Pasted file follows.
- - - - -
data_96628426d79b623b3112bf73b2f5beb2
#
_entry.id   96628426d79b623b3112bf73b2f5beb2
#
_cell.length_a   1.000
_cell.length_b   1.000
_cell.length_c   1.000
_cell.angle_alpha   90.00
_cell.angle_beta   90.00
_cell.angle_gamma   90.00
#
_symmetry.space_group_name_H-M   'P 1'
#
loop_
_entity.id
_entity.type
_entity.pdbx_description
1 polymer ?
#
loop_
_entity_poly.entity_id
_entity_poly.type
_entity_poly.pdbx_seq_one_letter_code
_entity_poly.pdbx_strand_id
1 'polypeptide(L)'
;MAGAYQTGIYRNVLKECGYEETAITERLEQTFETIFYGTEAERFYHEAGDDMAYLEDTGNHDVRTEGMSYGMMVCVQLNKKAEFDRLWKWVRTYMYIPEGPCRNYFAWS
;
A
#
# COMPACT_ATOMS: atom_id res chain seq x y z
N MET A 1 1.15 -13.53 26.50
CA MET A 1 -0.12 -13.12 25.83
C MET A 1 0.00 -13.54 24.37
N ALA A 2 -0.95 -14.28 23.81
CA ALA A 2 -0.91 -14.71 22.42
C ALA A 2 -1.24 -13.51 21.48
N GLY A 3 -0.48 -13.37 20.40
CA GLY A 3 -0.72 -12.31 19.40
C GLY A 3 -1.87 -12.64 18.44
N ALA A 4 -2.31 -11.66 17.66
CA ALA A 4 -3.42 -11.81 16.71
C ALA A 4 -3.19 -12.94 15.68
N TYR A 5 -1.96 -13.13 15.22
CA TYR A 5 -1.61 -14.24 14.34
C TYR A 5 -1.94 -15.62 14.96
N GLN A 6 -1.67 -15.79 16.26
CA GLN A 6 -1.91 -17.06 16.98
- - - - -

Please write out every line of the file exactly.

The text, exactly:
data_96628426d79b623b3112bf73b2f5beb2
#
_entry.id   96628426d79b623b3112bf73b2f5beb2
#
_cell.length_a   1.000
_cell.length_b   1.000
_cell.length_c   1.000
_cell.angle_alpha   90.00
_cell.angle_beta   90.00
_cell.angle_gamma   90.00
#
_symmetry.space_group_name_H-M   'P 1'
#
loop_
_entity.id
_entity.type
_entity.pdbx_description
1 polymer ?
#
loop_
_entity_poly.entity_id
_entity_poly.type
_entity_poly.pdbx_seq_one_letter_code
_entity_poly.pdbx_strand_id
1 'polypeptide(L)'
;MAGAYQTGIYRNVLKECGYEETAITERLEQTFETIFYGTEAERFYHEAGDDMAYLEDTGNHDVRTEGMSYGMMVCVQLNKKAEFDRLWKWVRTYMYIPEGPCRNYFAWS
;
A
#
# COMPACT_ATOMS: atom_id res chain seq x y z
N MET A 1 1.15 -13.53 26.50
CA MET A 1 -0.12 -13.12 25.83
C MET A 1 0.00 -13.54 24.37
N ALA A 2 -0.95 -14.28 23.81
CA ALA A 2 -0.91 -14.71 22.42
C ALA A 2 -1.24 -13.51 21.48
N GLY A 3 -0.48 -13.37 20.40
CA GLY A 3 -0.72 -12.31 19.40
C GLY A 3 -1.87 -12.64 18.44
N ALA A 4 -2.31 -11.66 17.66
CA ALA A 4 -3.42 -11.81 16.71
C ALA A 4 -3.19 -12.94 15.68
N TYR A 5 -1.96 -13.13 15.22
CA TYR A 5 -1.61 -14.24 14.34
C TYR A 5 -1.94 -15.62 14.96
N GLN A 6 -1.67 -15.79 16.26
CA GLN A 6 -1.91 -17.06 16.98